In a study of 111 obese adolescents vs 42 lean controls, TSH >4.0 mIU/L (with a normal free T4 level) was considered representative of subclinical hypothyroidism. In obese NAFLD subjects with a TSH >4.0, insulin resistance was significantly higher compared to obese NAFLD subjects with a TSH below 4.0.15 Total cholesterol, triglycerides, LDL-C, insulin, coronary artery media thickness, and left ventricular mass were also greater in the group with higher TSH levels.15
In another study, 82 white non-diabetic subjects with normal-range TSH and free T4 (fT4) were studied. ALT was higher in those with metabolic syndrome. ALT was (surprisingly) inversely correlated with TSH in metabolic syndrome. This relationship was not seen in subjects without metabolic syndrome.16
In a study of 109 obese children, ages 9-15, and 44 normal-weight controls, markers of thyroid and liver function were compared to indicators of insulin resistance. Parameters measured included lipids, ALT, fasting glucose, TSH, fT4, fT3, HOMA-IR (insulin resistance), BMI, and abdominal ultrasound imaging for the presence of steatosis. Results revealed that TSH increased significantly as the degree of steatosis increased, but that fT3 and fT4 levels were no different between controls and subjects with liver steatosis. Unlike the previous study, TSH was significantly correlated with ALT levels, BMI, and the degree of steatosis.17
In 2576 euthyroid middle-aged subjects, ultrasound was used to differentiate fatty livers from normal livers. Free T3 was significantly higher in those with fatty liver, TSH was comparable in both groups, and fT4 was inversely correlated with fatty liver in premenopausal women but not in postmenopausal women.18
In another study of 739 euthyroid subjects, 196 were found to have fatty livers based on ultrasound.19 Low fT4 and high TSH were associated with NAFLD. TSH positively correlated with BMI, waist circumference, and LDL-C, whereas fT4 negatively correlated with BMI and waist circumference. The authors concluded, “our findings suggest serum fT4 and TSH levels within the reference range are independent risk factors for NAFLD.”19 Mehran et al found similar correlations among fT4, TSH, and insulin resistance.20
In Mexican populations, which have especially high rates of insulin resistance, Posades-Romero et al found a high rate of subclinical hypothyroidism.21 Subclinical hypothyroidism was defined as a TSH >4.5 along with a normal fT4. A total of 753 Mexican subjects, ages 35-70, were studied, none of which had a history of diabetes mellitus, or renal, hepatic, thyroid or coronary artery disease; fatty liver, coronary artery calcification, and abdominal fat levels were assessed by computed tomography. Subclinical hypothyroidism was found in 17.7% of subjects. The combination of subclinical hypothyroidism and fatty liver increased the odds of metabolic syndrome and insulin resistance in these subjects.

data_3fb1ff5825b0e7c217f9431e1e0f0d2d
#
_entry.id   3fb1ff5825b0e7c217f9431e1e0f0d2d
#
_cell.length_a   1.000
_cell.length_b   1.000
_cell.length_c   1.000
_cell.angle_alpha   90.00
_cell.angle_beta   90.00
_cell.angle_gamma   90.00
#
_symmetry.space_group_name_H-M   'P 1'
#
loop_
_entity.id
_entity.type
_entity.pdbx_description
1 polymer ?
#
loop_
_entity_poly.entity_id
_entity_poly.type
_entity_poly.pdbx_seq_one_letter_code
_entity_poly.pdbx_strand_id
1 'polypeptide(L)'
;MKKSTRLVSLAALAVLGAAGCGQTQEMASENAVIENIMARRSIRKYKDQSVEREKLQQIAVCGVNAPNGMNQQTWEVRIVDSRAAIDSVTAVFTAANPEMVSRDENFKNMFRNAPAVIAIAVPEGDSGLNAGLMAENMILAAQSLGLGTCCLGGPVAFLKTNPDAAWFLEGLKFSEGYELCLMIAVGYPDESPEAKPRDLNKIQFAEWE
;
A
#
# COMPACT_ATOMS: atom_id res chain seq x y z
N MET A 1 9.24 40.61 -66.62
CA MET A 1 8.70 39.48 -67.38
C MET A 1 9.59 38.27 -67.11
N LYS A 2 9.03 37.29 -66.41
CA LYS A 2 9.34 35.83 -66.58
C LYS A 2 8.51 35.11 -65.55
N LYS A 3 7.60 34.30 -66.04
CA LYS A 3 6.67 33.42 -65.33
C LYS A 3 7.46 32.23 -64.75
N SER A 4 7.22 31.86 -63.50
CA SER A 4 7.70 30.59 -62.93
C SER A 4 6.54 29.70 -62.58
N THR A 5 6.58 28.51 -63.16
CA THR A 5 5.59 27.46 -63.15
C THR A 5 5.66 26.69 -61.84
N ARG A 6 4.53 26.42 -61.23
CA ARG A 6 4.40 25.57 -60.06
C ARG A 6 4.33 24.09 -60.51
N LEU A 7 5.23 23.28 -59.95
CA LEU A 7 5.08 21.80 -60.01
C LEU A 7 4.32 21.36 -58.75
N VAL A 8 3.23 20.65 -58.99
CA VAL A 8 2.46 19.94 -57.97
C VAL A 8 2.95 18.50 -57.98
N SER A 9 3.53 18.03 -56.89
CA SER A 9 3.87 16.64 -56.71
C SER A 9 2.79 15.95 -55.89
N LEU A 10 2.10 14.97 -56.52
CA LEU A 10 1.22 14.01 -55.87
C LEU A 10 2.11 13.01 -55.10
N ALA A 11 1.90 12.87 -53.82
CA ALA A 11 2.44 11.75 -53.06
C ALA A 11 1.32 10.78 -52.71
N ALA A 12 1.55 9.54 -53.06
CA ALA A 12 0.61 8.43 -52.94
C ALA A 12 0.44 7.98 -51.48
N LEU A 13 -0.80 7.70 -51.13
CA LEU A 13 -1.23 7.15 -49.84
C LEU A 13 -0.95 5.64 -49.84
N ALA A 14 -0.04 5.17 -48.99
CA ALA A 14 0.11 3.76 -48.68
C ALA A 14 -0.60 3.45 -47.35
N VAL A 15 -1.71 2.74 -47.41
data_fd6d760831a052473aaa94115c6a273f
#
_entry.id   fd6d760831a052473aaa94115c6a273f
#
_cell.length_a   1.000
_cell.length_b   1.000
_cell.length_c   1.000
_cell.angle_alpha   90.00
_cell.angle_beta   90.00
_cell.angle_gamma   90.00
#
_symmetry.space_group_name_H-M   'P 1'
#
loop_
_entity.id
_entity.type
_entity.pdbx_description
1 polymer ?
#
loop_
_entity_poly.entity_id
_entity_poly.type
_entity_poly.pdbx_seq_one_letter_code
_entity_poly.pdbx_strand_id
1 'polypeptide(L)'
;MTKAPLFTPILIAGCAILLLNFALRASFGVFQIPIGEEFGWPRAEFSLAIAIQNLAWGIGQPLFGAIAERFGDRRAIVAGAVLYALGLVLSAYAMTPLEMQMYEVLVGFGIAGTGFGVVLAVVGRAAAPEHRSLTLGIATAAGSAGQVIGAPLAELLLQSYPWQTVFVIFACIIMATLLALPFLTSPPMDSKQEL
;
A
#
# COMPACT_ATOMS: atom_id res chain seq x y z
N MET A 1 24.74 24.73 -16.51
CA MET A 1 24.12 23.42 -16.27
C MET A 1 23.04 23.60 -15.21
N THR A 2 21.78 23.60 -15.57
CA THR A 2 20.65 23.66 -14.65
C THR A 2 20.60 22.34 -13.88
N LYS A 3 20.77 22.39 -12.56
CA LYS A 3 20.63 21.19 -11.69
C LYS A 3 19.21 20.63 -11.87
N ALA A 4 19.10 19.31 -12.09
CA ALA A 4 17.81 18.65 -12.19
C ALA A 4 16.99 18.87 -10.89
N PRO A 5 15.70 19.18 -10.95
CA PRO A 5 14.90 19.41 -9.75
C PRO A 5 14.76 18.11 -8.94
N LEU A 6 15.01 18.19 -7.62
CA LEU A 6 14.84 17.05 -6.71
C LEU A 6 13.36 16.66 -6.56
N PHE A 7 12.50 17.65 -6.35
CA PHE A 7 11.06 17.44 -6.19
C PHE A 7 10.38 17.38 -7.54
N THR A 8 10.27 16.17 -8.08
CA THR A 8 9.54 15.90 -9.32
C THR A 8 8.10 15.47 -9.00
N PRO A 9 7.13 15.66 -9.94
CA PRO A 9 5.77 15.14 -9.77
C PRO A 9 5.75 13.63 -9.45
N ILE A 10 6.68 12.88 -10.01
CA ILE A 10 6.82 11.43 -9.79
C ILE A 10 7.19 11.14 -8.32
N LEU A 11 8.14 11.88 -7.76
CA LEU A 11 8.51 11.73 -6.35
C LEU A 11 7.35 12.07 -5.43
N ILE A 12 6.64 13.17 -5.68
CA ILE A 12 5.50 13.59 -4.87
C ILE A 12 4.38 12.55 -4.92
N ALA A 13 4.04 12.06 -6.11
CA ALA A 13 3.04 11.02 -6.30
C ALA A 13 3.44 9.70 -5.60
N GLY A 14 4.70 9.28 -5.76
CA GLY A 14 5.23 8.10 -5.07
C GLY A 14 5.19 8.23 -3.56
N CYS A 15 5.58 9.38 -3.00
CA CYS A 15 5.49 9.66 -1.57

Similarly, Misrah et al found significantly higher insulin resistance and TSH, and lower fT4, in subjects with fatty liver.22
The Effect of Weight Loss via Laparoscopic Gastric Band on Thyroid Hormones
A study compared 99 controls and 258 obese subjects with normal-range thyroid tests.23 TSH, fT3, fT4, fT3/fT4 ratio, triglycerides, total cholesterol, HDL-C, BMI, and waist circumference were assessed prior to laparoscopic banding for weight loss. Basal thyroid tests were all within normal range, although higher in the obese subjects. These parameters were reassessed at 6 months, 1 and 2 years after gastric banding. With loss of weight, fT4 increased and fT3 decreased. TSH did not change; triglycerides, total cholesterol, insulin and HOMA-IR decreased, while HDL-C increased. The authors attributed the changes to decreases in D1 and D2 deiodinase activity.23
- Thyroid issues clearly have an impact on insulin resistance and non-alcoholic fatty liver disease. The research discussed here suggests that NAFLD is associated with:
- Elevated euthyroid TSH (subclinical hypothyroidism); TSH increases in parallel with NAFLD
- Low euthyroid fT4 (especially in premenopausal women)
- Higher TSH levels compared to simple steatosis
Although more clarification is needed in future research, there are clear associations between NAFLD and both primary hypothyroidism and euthyroid variations in thyroid hormones. In concert with changes in intestinal flora and permeability, a more complete picture of insulin resistance can now be seen.
UPDATE: In the last year, the calprotectin level which in the article had decreased to the low 100’s has settled at <16 (the lowest it goes) and has been repeated over 6 times during this year. The patient continues to be in remission with no GI sx.
Steven Sandberg-Lewis, ND, DHANP, has been a practicing naturopathic physician since his graduation from National University of Natural Medicine (NUNM) in 1978. He has been a professor at NUNM since 1985, teaching a variety of courses but primarily focusing on gastroenterology and GI physical medicine. His clinic rotations are particularly popular among NUNM doctoral students. In addition to supervising clinical rotations he also maintains a part-time practice at 8Hearts Health and Wellness in Portland, Oregon.